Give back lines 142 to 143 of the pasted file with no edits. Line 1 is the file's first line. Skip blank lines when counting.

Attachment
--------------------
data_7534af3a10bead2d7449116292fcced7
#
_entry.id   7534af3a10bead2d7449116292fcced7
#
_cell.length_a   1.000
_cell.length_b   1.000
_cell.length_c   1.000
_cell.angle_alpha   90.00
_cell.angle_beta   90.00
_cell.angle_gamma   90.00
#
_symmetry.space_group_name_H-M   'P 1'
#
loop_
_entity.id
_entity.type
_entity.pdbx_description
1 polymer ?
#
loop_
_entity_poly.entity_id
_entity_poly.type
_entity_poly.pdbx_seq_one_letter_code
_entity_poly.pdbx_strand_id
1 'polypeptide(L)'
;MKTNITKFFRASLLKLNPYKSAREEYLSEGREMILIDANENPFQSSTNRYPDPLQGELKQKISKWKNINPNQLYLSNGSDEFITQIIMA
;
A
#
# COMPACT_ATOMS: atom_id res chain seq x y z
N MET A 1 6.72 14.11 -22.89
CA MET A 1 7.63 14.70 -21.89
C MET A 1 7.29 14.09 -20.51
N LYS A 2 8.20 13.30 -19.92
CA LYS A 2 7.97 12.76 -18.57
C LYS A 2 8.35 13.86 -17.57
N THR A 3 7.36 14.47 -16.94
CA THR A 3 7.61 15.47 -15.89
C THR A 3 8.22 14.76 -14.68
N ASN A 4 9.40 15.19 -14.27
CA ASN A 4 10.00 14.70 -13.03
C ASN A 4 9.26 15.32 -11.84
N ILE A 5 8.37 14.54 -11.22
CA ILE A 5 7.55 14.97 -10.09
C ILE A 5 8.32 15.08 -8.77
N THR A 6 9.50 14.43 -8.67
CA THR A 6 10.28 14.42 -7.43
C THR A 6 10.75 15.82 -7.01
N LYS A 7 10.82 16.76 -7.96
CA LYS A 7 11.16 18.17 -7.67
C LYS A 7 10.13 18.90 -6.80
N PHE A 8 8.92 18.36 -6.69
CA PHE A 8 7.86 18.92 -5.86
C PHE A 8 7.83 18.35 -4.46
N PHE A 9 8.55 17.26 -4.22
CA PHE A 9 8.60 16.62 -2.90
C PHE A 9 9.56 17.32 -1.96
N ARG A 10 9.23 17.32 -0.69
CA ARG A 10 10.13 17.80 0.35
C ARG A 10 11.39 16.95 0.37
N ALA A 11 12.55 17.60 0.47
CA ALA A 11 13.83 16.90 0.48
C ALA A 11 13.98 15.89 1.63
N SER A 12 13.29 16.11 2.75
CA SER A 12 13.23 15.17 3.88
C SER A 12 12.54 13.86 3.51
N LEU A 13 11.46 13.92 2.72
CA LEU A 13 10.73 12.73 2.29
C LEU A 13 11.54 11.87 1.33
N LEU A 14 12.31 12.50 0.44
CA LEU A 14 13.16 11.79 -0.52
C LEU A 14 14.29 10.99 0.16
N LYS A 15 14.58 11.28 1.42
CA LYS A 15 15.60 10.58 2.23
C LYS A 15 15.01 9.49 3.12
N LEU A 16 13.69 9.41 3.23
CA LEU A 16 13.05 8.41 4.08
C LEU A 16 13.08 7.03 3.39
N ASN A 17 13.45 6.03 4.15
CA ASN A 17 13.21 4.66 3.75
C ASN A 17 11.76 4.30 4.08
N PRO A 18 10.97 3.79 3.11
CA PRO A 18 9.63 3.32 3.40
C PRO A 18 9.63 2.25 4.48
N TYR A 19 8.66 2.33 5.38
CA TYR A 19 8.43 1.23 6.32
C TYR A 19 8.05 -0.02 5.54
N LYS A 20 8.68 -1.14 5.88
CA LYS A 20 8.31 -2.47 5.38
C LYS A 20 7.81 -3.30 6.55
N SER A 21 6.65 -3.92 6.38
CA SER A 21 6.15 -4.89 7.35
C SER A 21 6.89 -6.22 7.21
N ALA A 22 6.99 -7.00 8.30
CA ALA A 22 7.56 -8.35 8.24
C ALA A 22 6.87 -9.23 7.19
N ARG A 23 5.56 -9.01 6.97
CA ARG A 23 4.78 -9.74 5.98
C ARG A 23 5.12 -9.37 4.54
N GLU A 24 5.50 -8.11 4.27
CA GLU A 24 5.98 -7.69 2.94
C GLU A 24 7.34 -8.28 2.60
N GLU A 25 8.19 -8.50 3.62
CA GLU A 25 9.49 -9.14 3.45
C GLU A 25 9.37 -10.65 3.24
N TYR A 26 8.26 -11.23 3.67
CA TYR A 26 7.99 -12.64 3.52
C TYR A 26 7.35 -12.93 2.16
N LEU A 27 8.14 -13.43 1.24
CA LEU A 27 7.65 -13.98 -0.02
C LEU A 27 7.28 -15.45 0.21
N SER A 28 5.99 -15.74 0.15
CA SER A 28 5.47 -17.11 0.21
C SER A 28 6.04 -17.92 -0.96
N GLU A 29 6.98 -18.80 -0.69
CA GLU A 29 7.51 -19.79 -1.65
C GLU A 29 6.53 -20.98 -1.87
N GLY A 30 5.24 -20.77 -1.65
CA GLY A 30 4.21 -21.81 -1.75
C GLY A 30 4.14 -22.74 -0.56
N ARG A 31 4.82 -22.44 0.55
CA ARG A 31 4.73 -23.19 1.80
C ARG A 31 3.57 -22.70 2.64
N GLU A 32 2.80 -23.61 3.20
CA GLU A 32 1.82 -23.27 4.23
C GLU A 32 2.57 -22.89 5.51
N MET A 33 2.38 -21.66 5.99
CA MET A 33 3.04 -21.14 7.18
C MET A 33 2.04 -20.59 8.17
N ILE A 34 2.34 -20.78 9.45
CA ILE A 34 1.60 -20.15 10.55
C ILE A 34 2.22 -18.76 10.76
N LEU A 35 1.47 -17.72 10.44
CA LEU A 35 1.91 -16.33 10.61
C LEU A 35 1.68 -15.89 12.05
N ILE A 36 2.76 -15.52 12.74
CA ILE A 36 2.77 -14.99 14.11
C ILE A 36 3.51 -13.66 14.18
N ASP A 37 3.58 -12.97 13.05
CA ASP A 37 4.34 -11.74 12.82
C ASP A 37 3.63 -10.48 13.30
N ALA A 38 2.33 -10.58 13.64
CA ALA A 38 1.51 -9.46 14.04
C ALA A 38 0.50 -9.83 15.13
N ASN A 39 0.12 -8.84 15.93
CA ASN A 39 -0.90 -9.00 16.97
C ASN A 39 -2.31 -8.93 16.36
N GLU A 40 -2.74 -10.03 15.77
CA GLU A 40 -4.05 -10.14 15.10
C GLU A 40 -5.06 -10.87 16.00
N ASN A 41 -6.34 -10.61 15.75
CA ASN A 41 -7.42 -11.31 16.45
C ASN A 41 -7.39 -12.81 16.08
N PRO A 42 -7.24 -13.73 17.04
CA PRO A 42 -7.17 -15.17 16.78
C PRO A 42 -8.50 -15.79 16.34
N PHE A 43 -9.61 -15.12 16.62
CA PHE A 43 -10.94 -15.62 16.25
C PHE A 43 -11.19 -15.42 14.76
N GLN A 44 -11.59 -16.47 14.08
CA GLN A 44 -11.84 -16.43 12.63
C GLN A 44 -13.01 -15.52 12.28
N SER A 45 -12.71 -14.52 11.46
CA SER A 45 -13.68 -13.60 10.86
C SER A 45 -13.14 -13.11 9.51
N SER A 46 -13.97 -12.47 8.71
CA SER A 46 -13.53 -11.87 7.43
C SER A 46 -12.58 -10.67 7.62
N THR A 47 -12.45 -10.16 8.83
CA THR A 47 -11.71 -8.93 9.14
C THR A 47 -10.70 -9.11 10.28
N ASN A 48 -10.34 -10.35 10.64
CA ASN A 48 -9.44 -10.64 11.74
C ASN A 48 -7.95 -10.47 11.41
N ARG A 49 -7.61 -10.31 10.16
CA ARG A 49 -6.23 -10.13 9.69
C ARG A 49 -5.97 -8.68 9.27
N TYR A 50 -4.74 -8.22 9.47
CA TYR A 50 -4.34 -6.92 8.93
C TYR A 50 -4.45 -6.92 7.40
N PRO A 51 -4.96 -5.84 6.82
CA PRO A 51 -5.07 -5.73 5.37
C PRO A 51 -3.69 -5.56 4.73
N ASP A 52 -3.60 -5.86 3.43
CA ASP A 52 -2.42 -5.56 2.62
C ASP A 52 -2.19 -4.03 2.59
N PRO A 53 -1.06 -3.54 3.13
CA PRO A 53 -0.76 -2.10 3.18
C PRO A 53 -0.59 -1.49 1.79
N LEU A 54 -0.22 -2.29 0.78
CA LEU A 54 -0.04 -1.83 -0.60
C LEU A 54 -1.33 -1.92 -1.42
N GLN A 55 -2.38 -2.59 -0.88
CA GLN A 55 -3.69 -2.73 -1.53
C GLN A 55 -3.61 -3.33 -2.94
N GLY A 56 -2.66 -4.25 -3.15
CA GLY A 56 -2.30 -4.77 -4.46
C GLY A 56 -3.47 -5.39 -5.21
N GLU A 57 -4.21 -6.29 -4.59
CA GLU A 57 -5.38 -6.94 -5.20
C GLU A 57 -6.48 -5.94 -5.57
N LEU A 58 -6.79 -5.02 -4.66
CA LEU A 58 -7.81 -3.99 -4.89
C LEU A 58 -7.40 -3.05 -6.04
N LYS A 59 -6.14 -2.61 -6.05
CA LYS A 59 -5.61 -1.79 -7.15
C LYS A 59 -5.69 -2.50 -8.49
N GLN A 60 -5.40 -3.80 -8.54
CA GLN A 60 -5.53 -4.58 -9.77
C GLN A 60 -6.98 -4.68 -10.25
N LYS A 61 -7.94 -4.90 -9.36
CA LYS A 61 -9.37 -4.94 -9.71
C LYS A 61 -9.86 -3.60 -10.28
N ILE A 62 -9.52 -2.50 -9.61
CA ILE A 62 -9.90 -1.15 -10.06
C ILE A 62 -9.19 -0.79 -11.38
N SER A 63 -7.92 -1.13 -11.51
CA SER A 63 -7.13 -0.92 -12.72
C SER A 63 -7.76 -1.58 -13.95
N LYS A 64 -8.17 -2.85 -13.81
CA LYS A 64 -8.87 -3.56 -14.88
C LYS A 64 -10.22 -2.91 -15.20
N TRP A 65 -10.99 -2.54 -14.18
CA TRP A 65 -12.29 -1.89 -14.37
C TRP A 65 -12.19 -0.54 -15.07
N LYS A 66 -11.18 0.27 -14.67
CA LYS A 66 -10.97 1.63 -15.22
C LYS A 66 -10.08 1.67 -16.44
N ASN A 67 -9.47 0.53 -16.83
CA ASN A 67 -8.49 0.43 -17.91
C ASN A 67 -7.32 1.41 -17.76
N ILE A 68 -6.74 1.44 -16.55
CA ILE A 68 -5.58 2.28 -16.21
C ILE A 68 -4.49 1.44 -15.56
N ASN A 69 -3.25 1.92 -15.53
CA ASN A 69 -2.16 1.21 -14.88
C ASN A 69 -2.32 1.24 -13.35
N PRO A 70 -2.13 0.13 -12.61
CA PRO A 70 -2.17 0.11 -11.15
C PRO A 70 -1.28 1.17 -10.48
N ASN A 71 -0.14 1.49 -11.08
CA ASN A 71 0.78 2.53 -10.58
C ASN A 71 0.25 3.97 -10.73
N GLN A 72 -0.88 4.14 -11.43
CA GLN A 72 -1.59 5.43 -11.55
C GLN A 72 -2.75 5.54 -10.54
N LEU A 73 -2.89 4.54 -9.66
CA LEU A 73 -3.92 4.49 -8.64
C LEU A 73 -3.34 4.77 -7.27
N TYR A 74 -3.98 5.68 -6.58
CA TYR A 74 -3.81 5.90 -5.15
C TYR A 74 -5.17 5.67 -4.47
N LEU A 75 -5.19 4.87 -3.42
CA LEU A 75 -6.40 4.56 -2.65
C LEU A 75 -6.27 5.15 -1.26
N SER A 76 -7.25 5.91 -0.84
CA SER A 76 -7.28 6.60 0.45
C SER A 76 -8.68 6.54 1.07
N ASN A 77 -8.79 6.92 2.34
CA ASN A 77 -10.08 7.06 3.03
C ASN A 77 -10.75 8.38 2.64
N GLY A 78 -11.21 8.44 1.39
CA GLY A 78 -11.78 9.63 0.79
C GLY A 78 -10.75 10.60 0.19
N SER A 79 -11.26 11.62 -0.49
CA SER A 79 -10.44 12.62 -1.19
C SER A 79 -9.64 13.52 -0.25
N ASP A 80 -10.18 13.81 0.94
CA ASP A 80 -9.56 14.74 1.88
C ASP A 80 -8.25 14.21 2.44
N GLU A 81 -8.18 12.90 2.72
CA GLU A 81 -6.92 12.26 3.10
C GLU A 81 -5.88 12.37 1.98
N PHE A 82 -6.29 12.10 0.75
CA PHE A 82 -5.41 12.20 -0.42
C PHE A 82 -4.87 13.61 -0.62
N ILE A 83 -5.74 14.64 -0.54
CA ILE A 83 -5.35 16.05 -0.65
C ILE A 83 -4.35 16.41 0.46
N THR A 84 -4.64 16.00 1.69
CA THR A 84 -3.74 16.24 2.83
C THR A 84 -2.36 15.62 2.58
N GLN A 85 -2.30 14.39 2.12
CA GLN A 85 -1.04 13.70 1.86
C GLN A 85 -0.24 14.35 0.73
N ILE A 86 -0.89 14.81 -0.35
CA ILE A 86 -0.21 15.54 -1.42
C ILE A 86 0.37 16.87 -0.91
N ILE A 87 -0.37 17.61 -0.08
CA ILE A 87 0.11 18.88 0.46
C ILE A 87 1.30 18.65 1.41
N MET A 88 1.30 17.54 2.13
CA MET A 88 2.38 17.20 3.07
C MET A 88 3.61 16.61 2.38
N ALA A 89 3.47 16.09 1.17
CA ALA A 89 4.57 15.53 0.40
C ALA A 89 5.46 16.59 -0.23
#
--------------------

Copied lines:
N ALA A 38 2.33 -10.58 13.64
CA ALA A 38 1.51 -9.46 14.04